The process of selecting botanical natural products for in vitro, non-clinical in vivo, and clinical studies is complex, and the ideal approach must be tailored on a case by case basis. Nonetheless, as a result of extensive experience, and much trial and error, we have identified a few common themes, pitfalls, and questions that almost always arise. In the preceding sections, we sought to address these by presenting examples from work conducted as a part of the NaPDI Center in the context of current literature. While constructing the recommendations provided in this report, we have considered the need to balance the ideal, i.e. what would be done in a situation where time, person power, and funding were unlimited, with the practical, i.e. what is possible subject to realistic constraints. We provide Table 3 as a summary of many of the recommendations from the text, and to highlight a few additional points for consideration. It is our expectation that consideration of the topics addressed herein will enable the design of rigorous and reproducible studies with complex botanical natural products, and prevent the wasted time, funds, and effort that goes into studies where product selection has not been carefully considered.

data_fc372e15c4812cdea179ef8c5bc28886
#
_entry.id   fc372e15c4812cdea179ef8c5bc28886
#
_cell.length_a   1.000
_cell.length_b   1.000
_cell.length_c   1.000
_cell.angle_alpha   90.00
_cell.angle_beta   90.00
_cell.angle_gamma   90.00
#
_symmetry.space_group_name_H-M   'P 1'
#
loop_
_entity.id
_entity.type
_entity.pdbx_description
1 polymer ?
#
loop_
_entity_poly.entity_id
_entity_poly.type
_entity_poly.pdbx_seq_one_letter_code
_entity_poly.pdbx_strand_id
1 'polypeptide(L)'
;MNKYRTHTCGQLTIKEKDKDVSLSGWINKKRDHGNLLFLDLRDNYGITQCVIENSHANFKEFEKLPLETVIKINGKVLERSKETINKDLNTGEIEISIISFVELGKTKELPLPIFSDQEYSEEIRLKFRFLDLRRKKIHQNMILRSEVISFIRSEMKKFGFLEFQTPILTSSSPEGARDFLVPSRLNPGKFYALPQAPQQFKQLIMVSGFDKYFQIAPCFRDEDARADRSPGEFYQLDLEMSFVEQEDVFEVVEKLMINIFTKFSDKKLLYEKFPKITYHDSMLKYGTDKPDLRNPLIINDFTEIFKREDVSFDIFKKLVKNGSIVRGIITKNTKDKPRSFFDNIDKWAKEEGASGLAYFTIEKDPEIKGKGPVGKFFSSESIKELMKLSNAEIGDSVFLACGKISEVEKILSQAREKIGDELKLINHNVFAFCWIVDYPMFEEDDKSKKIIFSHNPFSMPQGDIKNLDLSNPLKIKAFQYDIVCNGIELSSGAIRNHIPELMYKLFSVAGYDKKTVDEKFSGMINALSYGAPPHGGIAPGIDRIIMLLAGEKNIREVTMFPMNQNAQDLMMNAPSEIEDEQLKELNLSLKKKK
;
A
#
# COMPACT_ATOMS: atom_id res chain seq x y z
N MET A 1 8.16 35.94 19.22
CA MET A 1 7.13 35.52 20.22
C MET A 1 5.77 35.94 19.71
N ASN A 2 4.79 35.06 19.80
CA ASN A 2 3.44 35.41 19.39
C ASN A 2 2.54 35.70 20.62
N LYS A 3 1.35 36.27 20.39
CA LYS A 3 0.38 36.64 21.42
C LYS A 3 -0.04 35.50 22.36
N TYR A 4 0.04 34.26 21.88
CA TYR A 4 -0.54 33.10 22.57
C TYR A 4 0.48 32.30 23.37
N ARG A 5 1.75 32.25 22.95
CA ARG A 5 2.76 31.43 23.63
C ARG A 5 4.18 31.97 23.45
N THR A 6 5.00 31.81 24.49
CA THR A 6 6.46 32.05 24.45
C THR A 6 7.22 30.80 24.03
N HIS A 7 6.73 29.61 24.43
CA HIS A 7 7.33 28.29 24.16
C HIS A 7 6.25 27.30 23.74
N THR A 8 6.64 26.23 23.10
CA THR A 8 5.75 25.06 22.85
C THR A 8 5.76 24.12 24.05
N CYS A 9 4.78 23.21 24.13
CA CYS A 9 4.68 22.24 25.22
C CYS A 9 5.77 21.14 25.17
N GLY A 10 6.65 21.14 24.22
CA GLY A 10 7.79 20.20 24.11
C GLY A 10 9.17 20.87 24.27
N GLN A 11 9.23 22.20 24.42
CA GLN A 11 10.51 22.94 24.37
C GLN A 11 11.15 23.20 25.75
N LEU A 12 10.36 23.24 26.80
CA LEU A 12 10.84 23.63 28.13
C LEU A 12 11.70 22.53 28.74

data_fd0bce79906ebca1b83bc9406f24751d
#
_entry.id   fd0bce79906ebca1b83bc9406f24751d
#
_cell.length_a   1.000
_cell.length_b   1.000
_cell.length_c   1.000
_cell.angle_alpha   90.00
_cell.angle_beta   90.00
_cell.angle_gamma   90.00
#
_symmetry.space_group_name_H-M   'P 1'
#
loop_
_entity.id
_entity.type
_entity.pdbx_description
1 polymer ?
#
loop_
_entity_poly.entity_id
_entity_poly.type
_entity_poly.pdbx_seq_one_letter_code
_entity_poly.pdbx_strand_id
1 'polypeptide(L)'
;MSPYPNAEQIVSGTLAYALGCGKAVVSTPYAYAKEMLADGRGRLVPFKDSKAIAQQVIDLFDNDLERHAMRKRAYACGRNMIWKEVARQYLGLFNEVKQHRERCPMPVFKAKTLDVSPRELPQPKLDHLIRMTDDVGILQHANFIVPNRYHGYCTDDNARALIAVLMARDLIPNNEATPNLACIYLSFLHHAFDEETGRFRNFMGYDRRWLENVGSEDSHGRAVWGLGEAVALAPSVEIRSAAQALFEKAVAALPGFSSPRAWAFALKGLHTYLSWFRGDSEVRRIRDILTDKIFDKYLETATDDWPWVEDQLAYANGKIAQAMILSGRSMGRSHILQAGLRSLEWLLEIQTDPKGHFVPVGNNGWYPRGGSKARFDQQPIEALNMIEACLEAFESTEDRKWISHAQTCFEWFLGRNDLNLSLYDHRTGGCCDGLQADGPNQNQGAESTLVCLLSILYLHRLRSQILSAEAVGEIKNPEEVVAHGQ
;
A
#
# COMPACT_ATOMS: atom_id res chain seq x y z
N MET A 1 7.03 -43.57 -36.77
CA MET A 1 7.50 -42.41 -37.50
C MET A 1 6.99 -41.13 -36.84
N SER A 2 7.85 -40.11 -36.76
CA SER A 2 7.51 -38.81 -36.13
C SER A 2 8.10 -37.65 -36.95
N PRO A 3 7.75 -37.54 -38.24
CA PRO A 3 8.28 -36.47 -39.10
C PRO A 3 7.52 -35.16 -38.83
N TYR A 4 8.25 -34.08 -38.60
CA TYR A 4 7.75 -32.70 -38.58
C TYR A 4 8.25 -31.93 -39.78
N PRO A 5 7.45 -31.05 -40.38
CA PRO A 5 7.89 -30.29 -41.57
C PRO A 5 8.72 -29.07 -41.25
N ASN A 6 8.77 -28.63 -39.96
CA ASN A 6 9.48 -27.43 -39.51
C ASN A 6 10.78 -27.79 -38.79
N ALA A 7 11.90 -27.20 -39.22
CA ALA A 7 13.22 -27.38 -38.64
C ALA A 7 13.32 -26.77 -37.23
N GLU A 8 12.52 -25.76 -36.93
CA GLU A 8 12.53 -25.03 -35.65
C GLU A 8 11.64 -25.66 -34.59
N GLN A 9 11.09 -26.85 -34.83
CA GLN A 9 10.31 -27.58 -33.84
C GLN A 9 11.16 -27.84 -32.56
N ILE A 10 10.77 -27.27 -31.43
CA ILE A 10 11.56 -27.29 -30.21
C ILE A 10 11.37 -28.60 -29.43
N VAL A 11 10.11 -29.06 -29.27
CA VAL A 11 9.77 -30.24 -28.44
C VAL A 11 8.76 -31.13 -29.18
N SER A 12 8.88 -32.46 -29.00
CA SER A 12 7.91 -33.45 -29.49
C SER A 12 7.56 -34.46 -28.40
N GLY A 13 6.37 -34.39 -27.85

Table 3 Practical tips for selecting botanical natural products prior to conducting in vitro, non-clinical in vivo, and clinical studies
Screen many products
Acquire and chemically evaluate as many different products as feasible. Most studies reviewed selected >20 products,28,29,86,94,201 although lower thresholds may be acceptable depending on limitations due to funding, logistics, and availability. Products selected for a given study or studies should be representative of consumer usage
[thin space (1/6-em)]
Confirm identity claims
Verify all claims on labels via an independent analysis (e.g., the researcher's laboratory or a contract laboratory). This is important both for commercial botanical products and reference standards
[thin space (1/6-em)]
Authenticate thoroughly